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The Perfect Balance Between Urban and Nature

Aichi Prefecture, located strategically near the center of Japan roughly halfway between Tokyo and Osaka, is modern, historical and fascinating - and a surprisingly little known corner of Japan.

By 3 min read 1

Aichi Prefecture is located right near the very center of Japan, and was greatly valued by the Shogunate as a strategic point of the Tokaido Highway. Tokugawa Ieyasu, the first Shogun, actually hails from the Okazaki area and his home castle, Okazaki Castle, is still a popular location for many tourists. It hosts large hanami (flower viewing) and firework festivals every year.

Today, Aichi has a thriving population of just below 7.5 million, and boasts one of the most fantastic balances between urban development and natural beauty in the country.

When we think about Aichi, one of the first names that comes to mind is Toyota Motor Corporation. The automobile giant is based in Toyota city, and enjoys a powerful presence in the industry, as well as in the garages and parking lots of local residents. Of course, Aichi is not just about sparks and steel. Seto City boasts Setomono, the name given to it’s famous local ceramics, and for tea appreciators out there, Nishio city in southern Aichi is the number one producer of macha, the powdered green tea used in tea ceremony, in the entire country.


Furthermore, Aichi is also home to the historical Nagoya Castle as well as other attractions including the breathtaking Sangane Mountain Skyline, wondrous Korankei Valley, as well as Takeshima, the island of the Gods, and all are enjoyed by visitors and residents alike. Inuyama, just north of Nagoya, is home to a number of famous tourist sites, including a fully restored historical castle which was privately owned until very recently and an open-air architectural museum called Meiji-Mura.

Traveling to and from Aichi is simple and convenient. Chubu “Centrair” International Airport offers flights to the rest of Japan and most of Asia as well and is just a short train ride south of Nagoya. For those who prefer to stay on land, the Tokaido Shinkansen from Nagoya Station can take you to Tokyo in 1 hour and 40 minutes, and to Osaka in less than 50 minutes. And of course, an extensive train network, several more Shinkansen stops, subways and buses are also available to help you reach your destination.

Aichi has a large number of English schools, and a foreign community of nearly 200,000. With numerous organizations and groups that are set up to encourage international interaction in larger cities like Nagoya, there are many resources that could help make your transition a smoother one.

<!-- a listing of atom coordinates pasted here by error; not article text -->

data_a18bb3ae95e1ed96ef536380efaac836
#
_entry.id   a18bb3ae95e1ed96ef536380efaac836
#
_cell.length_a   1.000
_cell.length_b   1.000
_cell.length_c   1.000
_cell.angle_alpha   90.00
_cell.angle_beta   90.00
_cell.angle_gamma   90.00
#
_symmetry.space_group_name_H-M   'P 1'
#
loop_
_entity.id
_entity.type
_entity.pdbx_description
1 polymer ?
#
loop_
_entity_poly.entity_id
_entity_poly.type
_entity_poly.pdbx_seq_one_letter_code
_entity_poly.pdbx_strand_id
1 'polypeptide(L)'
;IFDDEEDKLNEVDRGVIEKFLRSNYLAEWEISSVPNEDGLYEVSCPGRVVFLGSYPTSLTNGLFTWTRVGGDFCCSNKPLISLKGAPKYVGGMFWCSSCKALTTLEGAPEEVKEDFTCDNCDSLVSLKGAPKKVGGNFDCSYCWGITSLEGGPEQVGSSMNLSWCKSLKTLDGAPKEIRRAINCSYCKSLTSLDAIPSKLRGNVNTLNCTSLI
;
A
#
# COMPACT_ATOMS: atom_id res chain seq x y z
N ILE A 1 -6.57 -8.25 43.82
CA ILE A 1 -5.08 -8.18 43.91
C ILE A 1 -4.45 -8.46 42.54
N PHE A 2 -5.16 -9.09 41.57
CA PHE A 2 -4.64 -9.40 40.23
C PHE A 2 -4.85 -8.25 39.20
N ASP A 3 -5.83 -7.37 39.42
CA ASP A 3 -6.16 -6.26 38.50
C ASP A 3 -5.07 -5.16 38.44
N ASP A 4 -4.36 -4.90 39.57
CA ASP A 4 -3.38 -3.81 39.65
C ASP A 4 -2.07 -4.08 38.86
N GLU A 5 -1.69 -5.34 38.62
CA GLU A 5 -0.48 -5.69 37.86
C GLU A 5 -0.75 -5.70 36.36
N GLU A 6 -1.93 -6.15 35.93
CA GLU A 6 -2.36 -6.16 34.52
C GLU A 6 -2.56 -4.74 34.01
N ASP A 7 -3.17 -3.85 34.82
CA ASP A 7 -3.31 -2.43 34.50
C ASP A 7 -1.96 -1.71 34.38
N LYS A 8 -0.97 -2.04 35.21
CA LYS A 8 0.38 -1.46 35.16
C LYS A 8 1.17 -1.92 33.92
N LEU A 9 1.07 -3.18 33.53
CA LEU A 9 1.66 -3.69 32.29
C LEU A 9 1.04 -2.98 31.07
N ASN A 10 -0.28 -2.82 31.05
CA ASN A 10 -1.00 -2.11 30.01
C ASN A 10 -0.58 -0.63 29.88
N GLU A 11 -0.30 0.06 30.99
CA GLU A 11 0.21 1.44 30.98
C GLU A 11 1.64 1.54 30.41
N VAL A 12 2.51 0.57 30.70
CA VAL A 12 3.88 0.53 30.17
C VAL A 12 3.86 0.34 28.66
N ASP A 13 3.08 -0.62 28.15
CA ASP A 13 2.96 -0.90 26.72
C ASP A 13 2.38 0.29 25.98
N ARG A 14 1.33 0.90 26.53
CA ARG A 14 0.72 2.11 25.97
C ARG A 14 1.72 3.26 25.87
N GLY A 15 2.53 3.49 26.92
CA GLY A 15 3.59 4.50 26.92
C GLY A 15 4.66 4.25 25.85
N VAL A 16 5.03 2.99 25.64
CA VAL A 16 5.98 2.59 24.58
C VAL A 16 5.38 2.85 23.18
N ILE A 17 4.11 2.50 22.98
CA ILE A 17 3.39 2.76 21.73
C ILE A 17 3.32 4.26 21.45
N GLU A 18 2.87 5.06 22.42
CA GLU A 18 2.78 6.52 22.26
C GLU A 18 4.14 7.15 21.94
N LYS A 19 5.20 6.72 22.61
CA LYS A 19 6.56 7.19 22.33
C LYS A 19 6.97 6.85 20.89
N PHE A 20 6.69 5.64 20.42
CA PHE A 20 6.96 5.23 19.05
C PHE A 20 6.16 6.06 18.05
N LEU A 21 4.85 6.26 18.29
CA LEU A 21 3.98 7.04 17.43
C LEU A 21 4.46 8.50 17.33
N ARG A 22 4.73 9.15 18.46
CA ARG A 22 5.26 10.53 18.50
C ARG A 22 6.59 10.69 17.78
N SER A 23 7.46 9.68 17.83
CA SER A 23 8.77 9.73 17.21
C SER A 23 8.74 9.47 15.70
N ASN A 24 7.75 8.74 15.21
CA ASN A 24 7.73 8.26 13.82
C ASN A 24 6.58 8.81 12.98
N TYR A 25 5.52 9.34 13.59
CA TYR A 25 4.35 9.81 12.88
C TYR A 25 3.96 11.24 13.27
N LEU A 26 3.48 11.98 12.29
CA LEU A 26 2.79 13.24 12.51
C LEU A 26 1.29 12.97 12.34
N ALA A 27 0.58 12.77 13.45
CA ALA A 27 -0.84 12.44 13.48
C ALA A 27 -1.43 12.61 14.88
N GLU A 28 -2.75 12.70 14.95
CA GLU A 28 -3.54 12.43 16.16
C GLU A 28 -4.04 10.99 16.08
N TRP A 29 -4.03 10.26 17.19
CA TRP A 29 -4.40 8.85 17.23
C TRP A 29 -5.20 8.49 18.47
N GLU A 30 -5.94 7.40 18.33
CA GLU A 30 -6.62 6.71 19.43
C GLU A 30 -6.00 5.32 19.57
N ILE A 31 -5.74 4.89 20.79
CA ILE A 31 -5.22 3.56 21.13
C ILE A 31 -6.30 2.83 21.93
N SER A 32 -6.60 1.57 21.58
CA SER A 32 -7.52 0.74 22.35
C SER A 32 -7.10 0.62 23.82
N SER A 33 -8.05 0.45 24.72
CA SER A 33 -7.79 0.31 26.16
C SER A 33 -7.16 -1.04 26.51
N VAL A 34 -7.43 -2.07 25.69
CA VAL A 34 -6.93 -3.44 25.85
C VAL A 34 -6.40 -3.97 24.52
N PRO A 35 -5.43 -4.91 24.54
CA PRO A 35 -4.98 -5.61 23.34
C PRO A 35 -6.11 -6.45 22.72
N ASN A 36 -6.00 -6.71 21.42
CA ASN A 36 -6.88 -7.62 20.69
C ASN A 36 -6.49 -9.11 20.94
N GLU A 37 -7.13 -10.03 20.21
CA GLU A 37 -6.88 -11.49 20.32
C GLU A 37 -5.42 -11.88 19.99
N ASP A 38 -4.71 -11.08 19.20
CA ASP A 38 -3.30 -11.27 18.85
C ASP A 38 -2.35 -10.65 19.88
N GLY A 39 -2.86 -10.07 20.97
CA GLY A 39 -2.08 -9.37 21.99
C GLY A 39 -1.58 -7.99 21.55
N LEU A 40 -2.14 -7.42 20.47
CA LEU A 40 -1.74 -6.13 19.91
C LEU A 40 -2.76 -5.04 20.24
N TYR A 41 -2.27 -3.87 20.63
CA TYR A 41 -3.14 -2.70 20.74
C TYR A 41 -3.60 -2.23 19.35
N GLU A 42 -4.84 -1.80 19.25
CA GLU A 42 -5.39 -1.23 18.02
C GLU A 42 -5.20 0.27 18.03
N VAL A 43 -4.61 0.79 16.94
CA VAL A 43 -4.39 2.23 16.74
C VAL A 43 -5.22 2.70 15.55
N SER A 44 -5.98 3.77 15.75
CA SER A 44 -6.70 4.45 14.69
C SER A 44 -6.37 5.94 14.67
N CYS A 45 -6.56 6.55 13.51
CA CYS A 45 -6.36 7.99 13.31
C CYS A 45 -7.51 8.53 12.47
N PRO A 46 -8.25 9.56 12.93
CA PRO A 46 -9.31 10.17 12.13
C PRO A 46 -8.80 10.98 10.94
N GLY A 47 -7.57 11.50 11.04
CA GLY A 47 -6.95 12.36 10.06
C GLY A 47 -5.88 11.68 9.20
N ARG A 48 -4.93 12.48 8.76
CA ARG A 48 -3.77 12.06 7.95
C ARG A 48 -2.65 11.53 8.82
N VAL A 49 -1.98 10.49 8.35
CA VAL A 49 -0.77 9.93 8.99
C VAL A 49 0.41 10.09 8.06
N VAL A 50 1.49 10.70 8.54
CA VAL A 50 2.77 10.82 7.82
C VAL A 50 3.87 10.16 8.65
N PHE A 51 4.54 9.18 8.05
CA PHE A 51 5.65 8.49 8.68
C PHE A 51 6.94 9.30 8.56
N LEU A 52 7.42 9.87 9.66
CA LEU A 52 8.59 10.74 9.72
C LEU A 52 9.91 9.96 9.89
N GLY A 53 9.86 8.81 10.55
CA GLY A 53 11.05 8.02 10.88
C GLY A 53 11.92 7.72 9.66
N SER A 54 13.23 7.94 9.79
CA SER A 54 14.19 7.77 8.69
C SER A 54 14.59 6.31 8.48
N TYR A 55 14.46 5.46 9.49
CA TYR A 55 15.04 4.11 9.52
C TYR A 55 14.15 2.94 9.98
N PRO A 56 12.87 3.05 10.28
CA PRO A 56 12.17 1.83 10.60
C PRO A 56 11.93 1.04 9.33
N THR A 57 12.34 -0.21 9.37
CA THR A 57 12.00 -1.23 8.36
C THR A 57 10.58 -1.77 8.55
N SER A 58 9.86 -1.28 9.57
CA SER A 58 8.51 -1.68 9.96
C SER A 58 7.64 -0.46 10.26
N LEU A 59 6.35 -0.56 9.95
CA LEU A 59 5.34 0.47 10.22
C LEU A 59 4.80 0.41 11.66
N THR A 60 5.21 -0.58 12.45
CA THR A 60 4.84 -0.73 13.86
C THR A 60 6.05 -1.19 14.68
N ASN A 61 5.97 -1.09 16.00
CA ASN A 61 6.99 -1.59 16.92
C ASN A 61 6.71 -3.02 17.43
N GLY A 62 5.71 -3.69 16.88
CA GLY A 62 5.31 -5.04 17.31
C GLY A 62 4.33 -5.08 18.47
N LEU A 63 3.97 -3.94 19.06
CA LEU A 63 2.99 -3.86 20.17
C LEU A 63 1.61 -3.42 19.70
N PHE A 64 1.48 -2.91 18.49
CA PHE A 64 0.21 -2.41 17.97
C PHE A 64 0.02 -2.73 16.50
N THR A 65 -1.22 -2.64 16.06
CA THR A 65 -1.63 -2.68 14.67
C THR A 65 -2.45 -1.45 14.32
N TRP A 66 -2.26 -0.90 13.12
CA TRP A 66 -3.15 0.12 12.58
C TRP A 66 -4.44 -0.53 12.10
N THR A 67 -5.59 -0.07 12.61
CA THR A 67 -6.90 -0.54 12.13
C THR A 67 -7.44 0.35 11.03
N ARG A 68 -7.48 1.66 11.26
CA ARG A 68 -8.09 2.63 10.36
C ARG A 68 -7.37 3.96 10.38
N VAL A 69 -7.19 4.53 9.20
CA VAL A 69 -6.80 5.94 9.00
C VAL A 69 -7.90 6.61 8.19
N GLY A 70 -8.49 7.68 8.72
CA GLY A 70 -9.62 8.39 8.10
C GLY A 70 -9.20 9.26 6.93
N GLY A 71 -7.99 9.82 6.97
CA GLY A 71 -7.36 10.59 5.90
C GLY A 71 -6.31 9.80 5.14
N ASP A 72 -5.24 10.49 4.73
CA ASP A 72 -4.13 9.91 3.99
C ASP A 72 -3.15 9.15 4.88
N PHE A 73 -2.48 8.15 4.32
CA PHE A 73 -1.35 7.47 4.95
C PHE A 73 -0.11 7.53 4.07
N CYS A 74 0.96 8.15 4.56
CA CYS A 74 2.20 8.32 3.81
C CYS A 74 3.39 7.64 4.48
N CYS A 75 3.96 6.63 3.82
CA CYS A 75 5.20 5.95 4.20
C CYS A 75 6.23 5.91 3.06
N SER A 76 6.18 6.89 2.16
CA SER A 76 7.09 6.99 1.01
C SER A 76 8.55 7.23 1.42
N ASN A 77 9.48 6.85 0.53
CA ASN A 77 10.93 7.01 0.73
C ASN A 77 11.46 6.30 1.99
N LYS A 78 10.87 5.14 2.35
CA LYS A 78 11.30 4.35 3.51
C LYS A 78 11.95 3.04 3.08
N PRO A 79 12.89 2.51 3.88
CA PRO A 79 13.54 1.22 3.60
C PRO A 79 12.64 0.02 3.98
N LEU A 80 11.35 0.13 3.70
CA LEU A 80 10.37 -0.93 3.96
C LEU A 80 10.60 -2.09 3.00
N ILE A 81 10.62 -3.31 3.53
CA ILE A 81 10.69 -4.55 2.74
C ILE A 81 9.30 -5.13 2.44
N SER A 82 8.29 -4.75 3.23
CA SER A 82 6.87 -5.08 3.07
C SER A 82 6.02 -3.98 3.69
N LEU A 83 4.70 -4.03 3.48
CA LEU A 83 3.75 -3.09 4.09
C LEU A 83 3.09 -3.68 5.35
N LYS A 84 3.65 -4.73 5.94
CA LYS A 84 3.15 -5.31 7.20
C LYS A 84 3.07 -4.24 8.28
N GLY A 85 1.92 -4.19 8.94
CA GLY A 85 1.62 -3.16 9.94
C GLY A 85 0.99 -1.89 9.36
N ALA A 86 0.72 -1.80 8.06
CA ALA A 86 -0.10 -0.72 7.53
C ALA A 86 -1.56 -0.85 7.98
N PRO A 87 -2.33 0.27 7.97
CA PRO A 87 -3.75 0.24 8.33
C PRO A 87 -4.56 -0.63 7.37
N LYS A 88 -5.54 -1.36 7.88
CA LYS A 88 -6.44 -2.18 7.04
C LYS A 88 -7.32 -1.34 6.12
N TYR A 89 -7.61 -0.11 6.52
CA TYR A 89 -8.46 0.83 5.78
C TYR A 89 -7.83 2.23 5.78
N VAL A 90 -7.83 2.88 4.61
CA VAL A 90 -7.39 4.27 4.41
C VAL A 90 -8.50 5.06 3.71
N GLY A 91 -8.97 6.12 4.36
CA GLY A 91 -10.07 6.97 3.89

After work and on weekends, you can have lots of fun on Aichi’s nice beaches (especially along the Chita and Atsumi Penninsulas), within its energetic cities, and also in the stands of its professional baseball, soccer, basketball, and volleyball teams’ matches. Nagoya has lots of other exciting places to visit, including the world’s largest planetarium at the Nagoya City Science Museum, and the Tokugawa Art Museum, a privately owned and hereditary collection of historical artifacts. And Ghibli enthusiasts might already know that Satsuki and May’s house from “My Neighbor Totoro” can also be found within the prefecture.

When it’s time to eat, choose from a mouthwatering selection of the prefecture’s famous miso and pork, or ankake spaghetti, along with a variety of other international and local cuisine as well. Chicken wing fans beware, Nagoya is the home of “Sekai no Yamachan”, where you will be hard pressed to stop eating their famous wings. If curry is your thing, make sure to visit “CoCo Ichibanya”, one of Japan’s most popular curry chains that originated in Ichinomiya, Aichi.

Although Nagoya, the capital city of the prefecture, is one of Japan’s main cities, Aichi does not receive the amount of attention it deserves. For those who enjoy pleasant drives, comfortable living, and a good balance of the urban and the natural, definitely look into Aichi as one of your options.

Happy travels and exploration.


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  • Walter says:

    Thanks, this puts it into perspective. I was wondering what was in Nagoya, apart from Suzuki violins and guitars.



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